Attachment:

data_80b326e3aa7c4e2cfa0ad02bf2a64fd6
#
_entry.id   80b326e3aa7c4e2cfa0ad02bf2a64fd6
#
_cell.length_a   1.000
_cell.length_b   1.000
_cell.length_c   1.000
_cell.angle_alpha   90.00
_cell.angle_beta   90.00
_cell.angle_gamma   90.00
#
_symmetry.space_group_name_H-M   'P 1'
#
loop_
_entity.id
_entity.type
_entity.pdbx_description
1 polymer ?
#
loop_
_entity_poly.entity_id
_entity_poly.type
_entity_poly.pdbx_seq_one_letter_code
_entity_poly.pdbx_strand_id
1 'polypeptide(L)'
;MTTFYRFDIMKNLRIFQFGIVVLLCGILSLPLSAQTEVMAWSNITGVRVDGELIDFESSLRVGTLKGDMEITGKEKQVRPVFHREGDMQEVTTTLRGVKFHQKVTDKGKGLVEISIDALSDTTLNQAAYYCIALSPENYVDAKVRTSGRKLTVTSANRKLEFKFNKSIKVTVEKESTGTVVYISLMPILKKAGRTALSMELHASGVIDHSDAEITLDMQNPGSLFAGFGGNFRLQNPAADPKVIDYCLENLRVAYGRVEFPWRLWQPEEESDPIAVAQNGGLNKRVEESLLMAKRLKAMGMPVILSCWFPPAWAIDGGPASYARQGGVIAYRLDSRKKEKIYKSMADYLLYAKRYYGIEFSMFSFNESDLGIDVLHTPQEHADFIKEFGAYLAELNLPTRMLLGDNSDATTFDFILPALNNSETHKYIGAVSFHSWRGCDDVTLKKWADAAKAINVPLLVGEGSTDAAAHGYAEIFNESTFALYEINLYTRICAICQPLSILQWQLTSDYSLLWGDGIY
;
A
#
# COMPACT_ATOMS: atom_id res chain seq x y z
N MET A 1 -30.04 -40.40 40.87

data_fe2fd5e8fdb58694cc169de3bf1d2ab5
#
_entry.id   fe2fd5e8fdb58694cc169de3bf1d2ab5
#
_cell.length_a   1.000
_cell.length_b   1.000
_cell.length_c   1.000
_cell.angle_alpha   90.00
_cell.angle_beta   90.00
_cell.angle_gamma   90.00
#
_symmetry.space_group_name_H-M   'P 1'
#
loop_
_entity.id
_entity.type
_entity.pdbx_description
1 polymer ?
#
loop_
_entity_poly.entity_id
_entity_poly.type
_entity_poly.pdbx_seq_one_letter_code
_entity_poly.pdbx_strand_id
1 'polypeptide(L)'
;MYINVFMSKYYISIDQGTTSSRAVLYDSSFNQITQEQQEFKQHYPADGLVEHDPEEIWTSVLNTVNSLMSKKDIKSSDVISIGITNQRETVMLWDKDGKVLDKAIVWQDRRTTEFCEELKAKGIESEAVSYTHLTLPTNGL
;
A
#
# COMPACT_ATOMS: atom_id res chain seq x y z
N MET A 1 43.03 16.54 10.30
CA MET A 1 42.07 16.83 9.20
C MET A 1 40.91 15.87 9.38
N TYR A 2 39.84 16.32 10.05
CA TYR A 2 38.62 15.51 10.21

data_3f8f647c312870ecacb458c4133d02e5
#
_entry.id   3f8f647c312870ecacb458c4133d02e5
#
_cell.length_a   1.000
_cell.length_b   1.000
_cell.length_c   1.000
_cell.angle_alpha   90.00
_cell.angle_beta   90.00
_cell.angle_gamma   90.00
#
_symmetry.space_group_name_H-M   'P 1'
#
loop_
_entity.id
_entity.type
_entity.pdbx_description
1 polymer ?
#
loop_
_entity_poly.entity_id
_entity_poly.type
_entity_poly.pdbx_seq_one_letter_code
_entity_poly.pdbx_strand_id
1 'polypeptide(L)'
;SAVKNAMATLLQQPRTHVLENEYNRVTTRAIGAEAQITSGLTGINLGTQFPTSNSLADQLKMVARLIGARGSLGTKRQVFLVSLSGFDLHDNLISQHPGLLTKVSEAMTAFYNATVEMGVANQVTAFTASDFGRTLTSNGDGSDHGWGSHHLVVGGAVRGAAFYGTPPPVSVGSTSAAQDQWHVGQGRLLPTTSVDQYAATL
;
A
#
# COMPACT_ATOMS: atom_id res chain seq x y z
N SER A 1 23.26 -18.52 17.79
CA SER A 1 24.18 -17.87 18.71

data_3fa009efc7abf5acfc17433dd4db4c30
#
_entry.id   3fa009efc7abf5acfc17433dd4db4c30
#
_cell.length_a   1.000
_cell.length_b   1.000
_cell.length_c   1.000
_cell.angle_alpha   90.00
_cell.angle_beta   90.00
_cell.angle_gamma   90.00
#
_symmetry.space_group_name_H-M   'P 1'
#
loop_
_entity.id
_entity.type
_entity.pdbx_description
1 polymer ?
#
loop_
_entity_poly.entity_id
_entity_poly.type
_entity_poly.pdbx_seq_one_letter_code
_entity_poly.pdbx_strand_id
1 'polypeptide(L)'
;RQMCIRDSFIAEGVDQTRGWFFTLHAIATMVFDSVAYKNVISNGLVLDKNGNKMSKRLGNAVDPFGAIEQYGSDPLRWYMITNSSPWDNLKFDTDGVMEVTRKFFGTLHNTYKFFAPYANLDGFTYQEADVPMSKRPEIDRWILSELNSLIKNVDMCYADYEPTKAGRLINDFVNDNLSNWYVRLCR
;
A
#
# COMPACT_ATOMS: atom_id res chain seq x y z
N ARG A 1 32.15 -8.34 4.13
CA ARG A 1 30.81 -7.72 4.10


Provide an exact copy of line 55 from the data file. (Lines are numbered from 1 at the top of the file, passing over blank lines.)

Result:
_entity_poly.pdbx_strand_id